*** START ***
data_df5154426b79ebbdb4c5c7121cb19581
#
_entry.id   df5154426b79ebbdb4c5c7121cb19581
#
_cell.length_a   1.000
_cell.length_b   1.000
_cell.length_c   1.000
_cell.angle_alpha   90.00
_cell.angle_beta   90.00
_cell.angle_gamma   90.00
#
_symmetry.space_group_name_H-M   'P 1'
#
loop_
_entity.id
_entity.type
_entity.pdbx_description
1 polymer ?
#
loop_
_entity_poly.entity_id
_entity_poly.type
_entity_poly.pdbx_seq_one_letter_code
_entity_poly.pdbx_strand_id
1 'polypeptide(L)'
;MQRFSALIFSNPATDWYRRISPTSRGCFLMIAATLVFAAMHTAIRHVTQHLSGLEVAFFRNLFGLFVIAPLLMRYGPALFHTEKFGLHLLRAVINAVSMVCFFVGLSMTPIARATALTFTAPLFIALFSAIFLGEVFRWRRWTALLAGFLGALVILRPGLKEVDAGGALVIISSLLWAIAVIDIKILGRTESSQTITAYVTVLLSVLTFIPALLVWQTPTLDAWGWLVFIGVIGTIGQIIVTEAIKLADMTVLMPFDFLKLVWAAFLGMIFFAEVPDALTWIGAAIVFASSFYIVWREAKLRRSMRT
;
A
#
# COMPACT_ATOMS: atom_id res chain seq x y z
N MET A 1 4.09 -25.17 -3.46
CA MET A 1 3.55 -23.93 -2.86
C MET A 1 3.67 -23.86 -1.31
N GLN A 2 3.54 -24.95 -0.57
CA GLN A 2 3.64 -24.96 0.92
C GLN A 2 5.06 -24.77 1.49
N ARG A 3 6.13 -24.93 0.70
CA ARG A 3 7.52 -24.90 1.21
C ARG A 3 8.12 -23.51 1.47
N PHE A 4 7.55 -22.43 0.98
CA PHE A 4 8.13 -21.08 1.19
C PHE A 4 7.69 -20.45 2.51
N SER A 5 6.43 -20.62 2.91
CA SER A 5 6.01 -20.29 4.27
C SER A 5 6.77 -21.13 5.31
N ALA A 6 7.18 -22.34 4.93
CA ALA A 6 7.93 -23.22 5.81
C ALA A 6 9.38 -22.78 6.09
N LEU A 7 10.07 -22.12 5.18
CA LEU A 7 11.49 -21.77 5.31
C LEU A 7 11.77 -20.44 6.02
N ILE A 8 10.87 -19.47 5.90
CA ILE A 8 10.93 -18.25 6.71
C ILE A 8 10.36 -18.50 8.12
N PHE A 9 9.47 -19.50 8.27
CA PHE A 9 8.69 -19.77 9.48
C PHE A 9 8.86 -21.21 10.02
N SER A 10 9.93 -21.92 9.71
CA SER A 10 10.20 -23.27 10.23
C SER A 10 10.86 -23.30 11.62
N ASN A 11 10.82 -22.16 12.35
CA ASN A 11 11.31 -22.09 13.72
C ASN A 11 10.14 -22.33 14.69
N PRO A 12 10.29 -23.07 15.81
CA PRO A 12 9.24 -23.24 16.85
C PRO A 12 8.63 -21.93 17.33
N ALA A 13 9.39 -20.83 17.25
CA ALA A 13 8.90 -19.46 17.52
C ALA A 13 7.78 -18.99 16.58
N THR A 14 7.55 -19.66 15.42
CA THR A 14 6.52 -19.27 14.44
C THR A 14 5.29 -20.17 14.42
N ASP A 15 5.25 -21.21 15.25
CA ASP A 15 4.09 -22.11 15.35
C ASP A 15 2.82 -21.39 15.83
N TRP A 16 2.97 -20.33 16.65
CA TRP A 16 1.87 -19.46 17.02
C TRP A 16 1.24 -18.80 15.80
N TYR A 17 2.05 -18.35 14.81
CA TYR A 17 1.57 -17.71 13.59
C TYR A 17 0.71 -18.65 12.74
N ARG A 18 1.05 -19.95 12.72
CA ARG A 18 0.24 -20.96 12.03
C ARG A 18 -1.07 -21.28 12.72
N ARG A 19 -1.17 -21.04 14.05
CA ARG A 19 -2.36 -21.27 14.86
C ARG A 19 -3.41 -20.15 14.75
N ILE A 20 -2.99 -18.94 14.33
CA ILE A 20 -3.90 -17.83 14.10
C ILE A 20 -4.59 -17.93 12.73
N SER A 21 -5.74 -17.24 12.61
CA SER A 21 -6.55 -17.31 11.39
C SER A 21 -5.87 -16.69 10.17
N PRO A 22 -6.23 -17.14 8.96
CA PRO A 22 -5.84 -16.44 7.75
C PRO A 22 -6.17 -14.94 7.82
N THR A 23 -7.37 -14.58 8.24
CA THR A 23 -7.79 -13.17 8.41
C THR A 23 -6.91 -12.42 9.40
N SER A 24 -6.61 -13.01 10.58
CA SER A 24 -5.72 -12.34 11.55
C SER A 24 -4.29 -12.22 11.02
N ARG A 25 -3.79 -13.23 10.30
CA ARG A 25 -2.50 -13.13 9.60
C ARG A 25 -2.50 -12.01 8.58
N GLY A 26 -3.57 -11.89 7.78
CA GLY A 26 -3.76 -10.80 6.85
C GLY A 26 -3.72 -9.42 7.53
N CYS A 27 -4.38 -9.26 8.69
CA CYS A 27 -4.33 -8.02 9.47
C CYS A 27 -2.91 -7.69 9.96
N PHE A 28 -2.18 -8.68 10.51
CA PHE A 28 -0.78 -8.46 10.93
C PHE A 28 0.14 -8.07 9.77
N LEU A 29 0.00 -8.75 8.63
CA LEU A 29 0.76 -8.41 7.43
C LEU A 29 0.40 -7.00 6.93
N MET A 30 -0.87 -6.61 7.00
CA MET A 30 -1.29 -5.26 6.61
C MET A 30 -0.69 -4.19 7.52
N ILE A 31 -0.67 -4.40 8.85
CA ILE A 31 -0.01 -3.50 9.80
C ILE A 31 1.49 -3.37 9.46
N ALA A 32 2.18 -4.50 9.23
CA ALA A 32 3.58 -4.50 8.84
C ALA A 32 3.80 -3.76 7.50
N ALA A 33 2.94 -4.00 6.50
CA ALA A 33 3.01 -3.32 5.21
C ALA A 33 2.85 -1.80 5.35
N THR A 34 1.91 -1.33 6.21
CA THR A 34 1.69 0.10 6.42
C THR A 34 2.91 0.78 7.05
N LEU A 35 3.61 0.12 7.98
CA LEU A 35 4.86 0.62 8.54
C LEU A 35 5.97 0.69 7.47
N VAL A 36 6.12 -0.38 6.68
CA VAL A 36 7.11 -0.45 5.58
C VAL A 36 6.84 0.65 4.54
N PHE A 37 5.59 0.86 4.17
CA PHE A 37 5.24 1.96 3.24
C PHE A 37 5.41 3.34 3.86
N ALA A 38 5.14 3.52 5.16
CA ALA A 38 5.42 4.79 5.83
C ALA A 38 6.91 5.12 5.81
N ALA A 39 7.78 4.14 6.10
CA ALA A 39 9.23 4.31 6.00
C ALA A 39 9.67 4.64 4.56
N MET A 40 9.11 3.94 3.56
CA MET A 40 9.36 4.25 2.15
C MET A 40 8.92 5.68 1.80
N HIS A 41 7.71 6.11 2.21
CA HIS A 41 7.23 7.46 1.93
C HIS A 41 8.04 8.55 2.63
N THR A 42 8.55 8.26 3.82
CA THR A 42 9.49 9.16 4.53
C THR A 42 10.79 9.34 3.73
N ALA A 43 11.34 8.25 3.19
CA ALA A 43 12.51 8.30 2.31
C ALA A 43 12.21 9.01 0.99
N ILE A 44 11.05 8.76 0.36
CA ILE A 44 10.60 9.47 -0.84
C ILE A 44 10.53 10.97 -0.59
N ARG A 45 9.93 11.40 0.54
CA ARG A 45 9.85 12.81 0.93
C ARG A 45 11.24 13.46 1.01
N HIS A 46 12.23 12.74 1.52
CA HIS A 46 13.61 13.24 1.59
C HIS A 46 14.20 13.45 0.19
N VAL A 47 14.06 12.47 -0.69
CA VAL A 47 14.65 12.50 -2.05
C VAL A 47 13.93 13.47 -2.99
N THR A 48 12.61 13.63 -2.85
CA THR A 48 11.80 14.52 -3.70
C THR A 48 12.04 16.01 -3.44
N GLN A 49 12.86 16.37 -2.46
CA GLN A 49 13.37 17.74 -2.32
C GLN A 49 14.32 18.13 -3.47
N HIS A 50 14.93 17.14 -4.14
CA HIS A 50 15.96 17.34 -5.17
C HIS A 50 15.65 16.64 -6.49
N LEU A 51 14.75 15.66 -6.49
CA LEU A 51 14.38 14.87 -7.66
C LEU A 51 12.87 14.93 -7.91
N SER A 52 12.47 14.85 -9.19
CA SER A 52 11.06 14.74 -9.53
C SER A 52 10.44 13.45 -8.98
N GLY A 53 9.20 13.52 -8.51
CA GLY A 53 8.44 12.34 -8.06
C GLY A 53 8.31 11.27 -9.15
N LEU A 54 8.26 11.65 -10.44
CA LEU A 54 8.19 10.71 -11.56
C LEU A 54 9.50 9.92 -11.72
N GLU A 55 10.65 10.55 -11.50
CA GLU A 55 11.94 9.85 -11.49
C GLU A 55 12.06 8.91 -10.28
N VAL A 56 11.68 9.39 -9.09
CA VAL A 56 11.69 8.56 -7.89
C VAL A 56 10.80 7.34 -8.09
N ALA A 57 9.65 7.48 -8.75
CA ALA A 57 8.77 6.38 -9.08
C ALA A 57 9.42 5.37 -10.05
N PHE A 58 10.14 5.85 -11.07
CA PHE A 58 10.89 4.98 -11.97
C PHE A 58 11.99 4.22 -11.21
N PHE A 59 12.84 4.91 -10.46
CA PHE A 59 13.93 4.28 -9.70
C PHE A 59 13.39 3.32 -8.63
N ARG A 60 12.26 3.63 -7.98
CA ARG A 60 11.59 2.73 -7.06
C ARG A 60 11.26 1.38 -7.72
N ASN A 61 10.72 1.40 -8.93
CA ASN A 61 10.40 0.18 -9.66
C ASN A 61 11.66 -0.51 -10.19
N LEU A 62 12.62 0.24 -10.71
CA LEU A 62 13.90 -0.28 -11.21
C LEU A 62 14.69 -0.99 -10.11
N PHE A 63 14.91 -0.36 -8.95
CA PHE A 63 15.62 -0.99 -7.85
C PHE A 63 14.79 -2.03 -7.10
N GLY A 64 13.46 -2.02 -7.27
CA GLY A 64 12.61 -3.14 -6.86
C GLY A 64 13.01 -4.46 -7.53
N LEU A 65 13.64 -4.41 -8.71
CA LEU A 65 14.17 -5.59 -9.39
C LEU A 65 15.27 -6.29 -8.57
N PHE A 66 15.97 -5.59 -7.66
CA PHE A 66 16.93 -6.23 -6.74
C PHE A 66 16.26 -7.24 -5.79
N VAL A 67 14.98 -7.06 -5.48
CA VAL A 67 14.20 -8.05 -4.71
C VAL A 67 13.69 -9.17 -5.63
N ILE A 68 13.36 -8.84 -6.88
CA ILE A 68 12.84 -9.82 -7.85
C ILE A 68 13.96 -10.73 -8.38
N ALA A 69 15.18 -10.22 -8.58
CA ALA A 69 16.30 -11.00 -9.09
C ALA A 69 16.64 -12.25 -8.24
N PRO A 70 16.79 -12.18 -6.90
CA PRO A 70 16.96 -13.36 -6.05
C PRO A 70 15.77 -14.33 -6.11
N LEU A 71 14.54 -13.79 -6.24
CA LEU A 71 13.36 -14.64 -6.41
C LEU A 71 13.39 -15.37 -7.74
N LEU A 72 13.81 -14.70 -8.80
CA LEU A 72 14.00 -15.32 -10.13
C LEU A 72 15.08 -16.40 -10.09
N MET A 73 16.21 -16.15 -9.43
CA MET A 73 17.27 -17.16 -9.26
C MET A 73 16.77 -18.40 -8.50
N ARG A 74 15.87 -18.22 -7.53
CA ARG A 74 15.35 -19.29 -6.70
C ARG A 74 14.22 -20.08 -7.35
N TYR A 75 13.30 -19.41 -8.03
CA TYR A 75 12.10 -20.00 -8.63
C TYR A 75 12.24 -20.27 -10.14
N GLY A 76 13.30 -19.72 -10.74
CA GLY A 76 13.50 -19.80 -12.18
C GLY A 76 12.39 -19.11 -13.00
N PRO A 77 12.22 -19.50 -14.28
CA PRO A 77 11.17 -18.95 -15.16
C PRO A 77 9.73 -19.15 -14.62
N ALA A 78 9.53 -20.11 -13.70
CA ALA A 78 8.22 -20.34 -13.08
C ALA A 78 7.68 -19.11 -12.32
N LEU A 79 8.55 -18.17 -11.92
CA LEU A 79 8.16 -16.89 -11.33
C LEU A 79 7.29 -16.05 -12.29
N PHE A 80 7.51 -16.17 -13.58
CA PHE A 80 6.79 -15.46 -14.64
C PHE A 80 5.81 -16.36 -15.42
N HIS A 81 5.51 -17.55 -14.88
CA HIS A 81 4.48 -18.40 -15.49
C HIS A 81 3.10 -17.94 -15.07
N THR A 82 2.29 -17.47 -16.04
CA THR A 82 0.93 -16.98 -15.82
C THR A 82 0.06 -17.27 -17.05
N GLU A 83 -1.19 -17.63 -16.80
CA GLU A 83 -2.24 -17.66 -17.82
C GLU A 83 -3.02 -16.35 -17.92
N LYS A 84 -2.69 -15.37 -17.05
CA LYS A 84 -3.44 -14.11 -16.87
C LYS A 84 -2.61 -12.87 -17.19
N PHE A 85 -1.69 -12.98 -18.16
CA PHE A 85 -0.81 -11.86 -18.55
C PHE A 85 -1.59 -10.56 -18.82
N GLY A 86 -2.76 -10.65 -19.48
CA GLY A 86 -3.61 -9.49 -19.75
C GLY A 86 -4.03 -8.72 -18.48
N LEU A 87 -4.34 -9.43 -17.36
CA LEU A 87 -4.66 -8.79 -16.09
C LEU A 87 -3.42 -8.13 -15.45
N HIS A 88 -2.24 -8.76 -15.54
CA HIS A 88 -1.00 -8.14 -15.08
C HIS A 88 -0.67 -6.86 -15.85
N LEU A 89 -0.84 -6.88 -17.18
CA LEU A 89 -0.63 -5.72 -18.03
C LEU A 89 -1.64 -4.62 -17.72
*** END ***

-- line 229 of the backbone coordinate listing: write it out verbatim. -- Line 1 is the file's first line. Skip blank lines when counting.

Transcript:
N VAL A 67 14.98 -7.06 -5.48